(Note: This post is a convergence of a couple of ideas, including DigiLitSunday, where the theme this week is “purpose.” I am sharing out and reflecting on that theme as I contemplate making music as a protest moment.)
I often respond to the world by turning to songwriting. Admittedly, my first attempts at writing songs always seem to slant negative, and then I often have to wrestle the words back towards something more positive and productive (well, sometimes a song just needs a downcast view of the world to be truthful and honest).
As I continue to go through my stages of What the @#&% over this election, I have been turning to music to vent. My purpose here, in both the writing and then the decisions I make with the production of my music, is to find a creative path into grieving and, then moving into action. It’s meaningful for me to write — it’s how I process — and my guitar has always been a companion during difficult times. I find comfort there.
The more optimistic song – called Hope Remains — is my attempt to remind myself, and maybe you, that we have each other in dark times, and that even in the darkness of the world, there is light. It can be hard to see. We sometimes need to search long and hard for it. We often stumble. But it is there. I wrote this one for me. I wrote it for my friends. I wrote it for you. Hope remains.
This song came together rather quickly. I knew I did not want to reference the election directly. That’s not what it was about. I started negative, and turned positive. In less than an hour, the lyrics and chord changes were done, and I had recorded the demo on my iPad. My original purpose in recording was to keep the song raw. No production – no reverb or compression or anything. The next day, though, I knew it needed something more, something lingering off the edges of the guitar and my singing. I then layered in the bass/cello on the bottom end and did a slight mix of the guitar/flute on the higher end.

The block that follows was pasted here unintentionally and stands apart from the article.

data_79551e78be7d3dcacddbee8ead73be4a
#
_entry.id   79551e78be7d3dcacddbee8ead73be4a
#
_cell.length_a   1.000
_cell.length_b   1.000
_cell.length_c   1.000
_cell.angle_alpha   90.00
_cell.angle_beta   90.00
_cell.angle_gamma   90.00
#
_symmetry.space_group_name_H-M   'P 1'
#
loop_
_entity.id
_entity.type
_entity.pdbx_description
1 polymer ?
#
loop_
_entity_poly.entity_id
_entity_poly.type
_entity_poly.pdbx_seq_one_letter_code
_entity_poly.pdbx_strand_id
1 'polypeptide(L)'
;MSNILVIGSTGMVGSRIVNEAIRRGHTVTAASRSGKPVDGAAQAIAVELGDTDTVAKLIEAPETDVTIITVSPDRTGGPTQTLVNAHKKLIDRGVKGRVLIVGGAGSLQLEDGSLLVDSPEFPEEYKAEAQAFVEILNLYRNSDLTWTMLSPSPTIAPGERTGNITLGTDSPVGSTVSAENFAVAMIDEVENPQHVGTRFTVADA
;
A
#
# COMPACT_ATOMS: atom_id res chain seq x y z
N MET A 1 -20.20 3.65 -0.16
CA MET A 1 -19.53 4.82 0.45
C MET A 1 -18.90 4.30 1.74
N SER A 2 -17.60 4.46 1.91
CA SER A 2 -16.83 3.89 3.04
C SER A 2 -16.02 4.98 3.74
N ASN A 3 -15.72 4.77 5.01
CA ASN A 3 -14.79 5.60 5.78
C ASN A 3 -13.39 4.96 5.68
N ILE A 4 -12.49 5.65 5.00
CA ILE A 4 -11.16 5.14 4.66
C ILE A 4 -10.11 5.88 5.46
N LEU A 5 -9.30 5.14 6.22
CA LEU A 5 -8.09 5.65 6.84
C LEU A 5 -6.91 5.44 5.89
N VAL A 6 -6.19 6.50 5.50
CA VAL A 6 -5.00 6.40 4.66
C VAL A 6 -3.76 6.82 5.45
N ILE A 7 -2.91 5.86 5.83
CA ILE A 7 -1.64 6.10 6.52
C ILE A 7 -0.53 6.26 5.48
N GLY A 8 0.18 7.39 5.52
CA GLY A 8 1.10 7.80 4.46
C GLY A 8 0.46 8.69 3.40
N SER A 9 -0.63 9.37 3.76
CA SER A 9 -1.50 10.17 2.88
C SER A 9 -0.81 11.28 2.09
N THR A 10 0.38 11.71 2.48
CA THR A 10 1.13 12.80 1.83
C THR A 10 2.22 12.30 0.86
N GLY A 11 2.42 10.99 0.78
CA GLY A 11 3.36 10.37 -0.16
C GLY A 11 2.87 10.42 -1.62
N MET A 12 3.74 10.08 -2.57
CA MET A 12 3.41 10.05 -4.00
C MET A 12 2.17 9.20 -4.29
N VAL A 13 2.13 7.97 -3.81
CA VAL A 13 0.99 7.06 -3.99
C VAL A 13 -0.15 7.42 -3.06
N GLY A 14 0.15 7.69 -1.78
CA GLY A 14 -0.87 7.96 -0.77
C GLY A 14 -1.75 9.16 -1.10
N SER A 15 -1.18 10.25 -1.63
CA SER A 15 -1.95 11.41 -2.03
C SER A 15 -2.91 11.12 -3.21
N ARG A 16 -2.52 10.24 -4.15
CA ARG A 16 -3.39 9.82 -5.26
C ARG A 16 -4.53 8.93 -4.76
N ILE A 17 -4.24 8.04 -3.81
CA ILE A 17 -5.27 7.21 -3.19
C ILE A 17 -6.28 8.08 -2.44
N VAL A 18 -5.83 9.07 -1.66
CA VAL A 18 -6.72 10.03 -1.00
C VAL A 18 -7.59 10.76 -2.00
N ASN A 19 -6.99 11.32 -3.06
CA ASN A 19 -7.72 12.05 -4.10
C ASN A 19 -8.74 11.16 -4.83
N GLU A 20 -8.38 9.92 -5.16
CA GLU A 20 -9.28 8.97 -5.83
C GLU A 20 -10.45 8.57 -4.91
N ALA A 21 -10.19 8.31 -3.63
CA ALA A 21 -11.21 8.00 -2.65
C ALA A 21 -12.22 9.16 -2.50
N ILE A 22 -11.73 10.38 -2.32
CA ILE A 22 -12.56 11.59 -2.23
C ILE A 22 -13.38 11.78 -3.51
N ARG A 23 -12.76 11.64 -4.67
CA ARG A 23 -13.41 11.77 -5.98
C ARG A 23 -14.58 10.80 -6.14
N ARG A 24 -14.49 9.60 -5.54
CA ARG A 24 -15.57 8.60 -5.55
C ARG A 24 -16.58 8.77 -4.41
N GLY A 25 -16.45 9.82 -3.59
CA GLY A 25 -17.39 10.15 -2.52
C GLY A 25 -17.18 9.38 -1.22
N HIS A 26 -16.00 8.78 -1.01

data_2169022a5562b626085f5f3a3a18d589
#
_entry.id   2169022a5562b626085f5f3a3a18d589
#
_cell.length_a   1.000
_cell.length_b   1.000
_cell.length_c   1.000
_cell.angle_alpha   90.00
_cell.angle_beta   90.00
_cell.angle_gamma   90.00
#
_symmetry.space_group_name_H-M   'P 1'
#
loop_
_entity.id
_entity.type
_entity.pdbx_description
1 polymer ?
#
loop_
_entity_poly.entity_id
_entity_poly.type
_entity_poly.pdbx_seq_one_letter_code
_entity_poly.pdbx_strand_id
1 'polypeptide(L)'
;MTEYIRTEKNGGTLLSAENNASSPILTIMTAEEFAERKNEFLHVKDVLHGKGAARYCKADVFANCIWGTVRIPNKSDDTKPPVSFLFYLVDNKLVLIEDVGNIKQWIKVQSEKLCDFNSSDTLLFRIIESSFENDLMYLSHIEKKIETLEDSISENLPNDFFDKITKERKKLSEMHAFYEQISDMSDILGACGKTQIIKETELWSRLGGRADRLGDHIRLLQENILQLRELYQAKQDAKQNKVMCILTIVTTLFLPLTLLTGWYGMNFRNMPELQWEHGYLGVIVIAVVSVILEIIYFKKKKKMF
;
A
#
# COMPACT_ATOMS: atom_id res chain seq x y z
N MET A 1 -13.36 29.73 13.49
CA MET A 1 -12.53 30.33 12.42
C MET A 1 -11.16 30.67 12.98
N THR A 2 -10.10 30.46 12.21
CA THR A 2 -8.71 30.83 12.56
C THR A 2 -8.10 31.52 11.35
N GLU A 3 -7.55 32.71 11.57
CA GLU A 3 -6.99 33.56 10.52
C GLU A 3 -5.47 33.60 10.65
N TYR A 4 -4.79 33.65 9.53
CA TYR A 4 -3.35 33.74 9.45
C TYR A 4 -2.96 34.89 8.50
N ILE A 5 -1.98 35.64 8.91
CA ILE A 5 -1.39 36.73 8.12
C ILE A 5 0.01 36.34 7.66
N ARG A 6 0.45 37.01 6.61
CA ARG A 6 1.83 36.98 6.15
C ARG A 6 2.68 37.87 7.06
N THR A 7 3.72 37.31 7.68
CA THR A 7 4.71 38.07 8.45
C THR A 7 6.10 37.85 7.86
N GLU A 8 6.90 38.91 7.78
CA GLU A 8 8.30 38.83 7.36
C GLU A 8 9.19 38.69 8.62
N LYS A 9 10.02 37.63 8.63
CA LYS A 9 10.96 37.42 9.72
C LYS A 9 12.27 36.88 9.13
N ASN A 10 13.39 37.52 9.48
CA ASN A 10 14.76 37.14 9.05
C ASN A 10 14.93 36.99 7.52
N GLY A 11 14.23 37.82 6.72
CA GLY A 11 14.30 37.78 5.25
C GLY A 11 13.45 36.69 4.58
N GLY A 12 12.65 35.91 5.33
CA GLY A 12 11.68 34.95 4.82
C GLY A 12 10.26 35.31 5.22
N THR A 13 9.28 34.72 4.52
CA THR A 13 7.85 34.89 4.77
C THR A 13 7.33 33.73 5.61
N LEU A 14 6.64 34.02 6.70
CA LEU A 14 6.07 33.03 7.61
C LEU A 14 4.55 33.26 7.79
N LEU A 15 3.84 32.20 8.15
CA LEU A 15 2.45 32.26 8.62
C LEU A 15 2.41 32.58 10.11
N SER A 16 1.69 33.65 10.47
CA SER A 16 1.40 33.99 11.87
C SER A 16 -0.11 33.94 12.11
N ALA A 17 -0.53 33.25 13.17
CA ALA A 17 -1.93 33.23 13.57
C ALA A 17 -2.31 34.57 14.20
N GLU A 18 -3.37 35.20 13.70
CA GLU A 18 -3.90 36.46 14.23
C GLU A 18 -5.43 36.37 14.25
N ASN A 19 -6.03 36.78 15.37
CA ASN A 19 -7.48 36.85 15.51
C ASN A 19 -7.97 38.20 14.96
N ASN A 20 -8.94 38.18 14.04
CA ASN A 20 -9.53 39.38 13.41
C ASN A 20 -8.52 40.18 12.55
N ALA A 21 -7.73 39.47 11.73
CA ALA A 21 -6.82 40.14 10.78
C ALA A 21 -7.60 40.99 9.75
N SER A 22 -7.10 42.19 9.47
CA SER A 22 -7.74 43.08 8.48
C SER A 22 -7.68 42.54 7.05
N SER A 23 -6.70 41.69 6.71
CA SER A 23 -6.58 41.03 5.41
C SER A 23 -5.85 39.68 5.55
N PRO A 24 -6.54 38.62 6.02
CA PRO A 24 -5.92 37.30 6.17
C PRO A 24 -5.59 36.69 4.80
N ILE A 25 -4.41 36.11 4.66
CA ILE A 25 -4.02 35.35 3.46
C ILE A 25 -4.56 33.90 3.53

The second song — called Welcome to the Boardroom — was my attempt to use Trump’s words against him, crafting a dangerous-sounding remix with his own voice as the underlying track. My purpose? Channel anger into song and use his own words against him. I put his voice through all sorts of effects, and gave the tune a driving beat, with an underlying distortion field of instruments. Listen in headphones to get the full effect. I also added in strange sounds, to aurally show how off-center and off-kilter I feel right about now. I felt a lot better afterwards. The cathartic effect, I guess.
We had our annual Veterans Day celebration at our school yesterday, just days after the election of Trump. I am not involved in the planning of this event, which mostly is done by the fifth grade as part of their unit on the United States Constitution. The entire fifth grade does this powerful choral recitation of the Constitution with veterans as their audience during a special breakfast. Their voices remind of the “we” of the Constitution.
After the breakfast, all of the veterans come into the gym, where the entire school is waiting. We sing songs and listen as each veteran stands up, introduces themselves, connects to a grandchild or child or niece/nephew in the audience, and then receives a loud applause from the school. The two central songs were written by our music teacher. It’s beautiful to hear all those hundreds of voices singing to the veterans, to honor the commitment to our country’s ideals. (And I am one of those who gets to listen — I served in the Army National Guard in my life before teaching and join the veterans in the chairs.)